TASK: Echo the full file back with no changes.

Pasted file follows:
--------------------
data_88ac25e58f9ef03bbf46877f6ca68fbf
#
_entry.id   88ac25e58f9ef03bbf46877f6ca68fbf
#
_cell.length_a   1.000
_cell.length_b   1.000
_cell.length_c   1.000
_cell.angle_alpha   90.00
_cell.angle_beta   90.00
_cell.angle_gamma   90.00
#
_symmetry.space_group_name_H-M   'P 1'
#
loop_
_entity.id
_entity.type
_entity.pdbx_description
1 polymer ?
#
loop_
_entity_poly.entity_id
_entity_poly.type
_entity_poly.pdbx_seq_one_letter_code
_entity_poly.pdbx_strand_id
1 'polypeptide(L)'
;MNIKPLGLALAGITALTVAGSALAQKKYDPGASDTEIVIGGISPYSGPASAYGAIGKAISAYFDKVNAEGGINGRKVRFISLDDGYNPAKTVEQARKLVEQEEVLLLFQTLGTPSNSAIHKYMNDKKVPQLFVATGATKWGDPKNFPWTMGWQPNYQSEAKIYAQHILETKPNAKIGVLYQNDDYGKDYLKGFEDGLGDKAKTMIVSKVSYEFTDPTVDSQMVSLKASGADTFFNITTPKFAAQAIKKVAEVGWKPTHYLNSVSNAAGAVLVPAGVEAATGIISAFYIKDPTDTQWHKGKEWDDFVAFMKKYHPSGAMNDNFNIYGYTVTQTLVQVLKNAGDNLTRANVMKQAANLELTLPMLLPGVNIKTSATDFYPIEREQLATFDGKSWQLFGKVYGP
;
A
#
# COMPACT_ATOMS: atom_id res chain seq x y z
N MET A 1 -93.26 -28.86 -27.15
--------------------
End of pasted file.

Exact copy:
data_88ac25e58f9ef03bbf46877f6ca68fbf
#
_entry.id   88ac25e58f9ef03bbf46877f6ca68fbf
#
_cell.length_a   1.000
_cell.length_b   1.000
_cell.length_c   1.000
_cell.angle_alpha   90.00
_cell.angle_beta   90.00
_cell.angle_gamma   90.00
#
_symmetry.space_group_name_H-M   'P 1'
#
loop_
_entity.id
_entity.type
_entity.pdbx_description
1 polymer ?
#
loop_
_entity_poly.entity_id
_entity_poly.type
_entity_poly.pdbx_seq_one_letter_code
_entity_poly.pdbx_strand_id
1 'polypeptide(L)'
;MNIKPLGLALAGITALTVAGSALAQKKYDPGASDTEIVIGGISPYSGPASAYGAIGKAISAYFDKVNAEGGINGRKVRFISLDDGYNPAKTVEQARKLVEQEEVLLLFQTLGTPSNSAIHKYMNDKKVPQLFVATGATKWGDPKNFPWTMGWQPNYQSEAKIYAQHILETKPNAKIGVLYQNDDYGKDYLKGFEDGLGDKAKTMIVSKVSYEFTDPTVDSQMVSLKASGADTFFNITTPKFAAQAIKKVAEVGWKPTHYLNSVSNAAGAVLVPAGVEAATGIISAFYIKDPTDTQWHKGKEWDDFVAFMKKYHPSGAMNDNFNIYGYTVTQTLVQVLKNAGDNLTRANVMKQAANLELTLPMLLPGVNIKTSATDFYPIEREQLATFDGKSWQLFGKVYGP
;
A
#
# COMPACT_ATOMS: atom_id res chain seq x y z
N MET A 1 -93.26 -28.86 -27.15